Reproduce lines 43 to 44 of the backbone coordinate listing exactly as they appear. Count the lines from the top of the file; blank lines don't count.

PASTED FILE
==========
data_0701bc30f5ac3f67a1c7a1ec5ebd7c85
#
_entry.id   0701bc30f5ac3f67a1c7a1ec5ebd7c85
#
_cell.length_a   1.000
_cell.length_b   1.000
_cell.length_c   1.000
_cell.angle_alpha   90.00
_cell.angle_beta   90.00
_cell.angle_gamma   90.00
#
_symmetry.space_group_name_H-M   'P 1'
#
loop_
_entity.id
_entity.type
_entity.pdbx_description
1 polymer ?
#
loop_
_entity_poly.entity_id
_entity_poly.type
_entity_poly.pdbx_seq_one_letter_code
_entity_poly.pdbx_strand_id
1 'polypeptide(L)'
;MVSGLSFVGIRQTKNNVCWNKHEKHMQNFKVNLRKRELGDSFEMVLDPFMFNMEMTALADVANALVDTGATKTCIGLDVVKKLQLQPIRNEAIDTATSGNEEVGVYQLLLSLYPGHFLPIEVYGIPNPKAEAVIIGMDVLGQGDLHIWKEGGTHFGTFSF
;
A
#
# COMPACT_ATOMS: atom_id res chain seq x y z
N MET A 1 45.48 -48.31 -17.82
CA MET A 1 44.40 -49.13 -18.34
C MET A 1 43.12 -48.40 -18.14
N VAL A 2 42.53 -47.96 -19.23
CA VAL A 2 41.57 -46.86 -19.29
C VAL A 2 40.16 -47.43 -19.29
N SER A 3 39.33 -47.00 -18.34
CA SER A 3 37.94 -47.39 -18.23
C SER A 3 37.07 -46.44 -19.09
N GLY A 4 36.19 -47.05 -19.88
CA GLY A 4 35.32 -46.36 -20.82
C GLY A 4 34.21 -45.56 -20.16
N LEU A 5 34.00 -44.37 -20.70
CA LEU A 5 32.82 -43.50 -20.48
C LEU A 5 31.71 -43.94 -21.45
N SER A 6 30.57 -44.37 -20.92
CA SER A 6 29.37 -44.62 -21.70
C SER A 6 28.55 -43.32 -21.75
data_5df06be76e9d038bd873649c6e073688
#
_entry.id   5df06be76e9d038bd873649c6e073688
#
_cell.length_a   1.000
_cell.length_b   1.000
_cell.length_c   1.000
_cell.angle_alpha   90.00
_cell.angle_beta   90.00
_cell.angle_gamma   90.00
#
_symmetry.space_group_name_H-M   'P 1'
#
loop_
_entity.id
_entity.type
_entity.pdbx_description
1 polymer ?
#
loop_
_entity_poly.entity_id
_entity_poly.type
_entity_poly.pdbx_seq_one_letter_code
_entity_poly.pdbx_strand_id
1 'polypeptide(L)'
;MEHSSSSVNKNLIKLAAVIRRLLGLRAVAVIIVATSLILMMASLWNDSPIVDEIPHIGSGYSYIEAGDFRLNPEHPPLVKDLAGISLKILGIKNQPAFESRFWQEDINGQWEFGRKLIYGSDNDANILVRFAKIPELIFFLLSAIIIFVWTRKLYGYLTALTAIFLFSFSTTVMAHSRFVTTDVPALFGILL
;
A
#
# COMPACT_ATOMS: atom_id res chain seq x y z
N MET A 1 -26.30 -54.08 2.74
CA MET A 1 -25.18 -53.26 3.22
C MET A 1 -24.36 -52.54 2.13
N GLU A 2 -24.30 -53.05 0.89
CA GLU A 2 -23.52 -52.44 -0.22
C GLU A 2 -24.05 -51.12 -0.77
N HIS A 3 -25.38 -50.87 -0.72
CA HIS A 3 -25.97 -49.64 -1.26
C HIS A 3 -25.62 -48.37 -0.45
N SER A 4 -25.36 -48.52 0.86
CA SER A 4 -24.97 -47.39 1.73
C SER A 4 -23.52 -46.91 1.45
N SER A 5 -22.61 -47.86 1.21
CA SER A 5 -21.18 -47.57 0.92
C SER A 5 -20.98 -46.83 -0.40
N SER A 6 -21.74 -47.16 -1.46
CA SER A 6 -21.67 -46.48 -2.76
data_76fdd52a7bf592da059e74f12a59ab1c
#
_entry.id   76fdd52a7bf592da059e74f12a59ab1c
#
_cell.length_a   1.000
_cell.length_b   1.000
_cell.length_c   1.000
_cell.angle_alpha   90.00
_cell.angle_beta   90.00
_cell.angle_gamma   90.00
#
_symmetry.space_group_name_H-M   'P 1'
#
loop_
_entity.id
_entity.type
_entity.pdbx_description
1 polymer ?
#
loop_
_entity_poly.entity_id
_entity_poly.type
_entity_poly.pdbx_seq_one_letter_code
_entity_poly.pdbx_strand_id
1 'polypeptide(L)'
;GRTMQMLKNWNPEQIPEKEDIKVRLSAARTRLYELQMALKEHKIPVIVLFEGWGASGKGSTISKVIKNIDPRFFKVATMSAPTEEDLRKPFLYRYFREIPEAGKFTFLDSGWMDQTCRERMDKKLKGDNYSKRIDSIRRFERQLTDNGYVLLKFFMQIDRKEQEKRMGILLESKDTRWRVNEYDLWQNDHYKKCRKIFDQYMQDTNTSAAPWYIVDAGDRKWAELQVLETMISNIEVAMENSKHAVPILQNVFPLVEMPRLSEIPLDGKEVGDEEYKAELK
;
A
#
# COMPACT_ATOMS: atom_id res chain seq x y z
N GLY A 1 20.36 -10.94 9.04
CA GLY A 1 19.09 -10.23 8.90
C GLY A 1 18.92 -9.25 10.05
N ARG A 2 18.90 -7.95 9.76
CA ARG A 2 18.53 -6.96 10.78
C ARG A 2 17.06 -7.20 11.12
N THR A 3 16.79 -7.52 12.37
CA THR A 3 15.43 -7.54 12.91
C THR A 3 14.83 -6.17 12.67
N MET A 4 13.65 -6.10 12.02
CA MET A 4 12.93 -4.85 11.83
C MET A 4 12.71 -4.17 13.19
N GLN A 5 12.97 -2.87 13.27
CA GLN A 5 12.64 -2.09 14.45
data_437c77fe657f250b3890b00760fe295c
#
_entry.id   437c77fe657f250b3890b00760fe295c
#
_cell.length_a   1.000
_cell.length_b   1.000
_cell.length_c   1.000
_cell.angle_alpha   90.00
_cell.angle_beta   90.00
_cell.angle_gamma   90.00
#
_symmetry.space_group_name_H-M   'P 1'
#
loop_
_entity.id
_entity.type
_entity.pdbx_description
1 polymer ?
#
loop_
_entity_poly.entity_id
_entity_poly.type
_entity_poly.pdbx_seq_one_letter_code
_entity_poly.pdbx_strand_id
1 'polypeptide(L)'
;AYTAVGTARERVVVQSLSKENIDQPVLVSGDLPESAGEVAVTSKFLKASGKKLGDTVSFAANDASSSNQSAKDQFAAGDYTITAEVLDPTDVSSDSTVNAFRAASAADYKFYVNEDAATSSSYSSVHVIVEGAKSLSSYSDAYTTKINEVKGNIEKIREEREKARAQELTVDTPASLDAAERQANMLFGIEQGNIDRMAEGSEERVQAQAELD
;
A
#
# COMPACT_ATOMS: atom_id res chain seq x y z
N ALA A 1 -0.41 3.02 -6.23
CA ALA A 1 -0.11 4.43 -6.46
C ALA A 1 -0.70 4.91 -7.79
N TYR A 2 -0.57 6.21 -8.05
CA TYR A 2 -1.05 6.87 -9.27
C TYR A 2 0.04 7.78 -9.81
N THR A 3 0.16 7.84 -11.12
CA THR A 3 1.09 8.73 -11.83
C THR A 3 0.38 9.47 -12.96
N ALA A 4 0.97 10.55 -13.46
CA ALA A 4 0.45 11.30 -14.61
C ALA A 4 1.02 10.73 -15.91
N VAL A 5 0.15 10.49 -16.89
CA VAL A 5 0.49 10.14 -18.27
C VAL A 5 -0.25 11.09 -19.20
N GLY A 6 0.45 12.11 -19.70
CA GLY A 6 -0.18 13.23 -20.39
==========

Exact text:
N LEU A 5 34.00 -44.37 -20.70
CA LEU A 5 32.82 -43.50 -20.48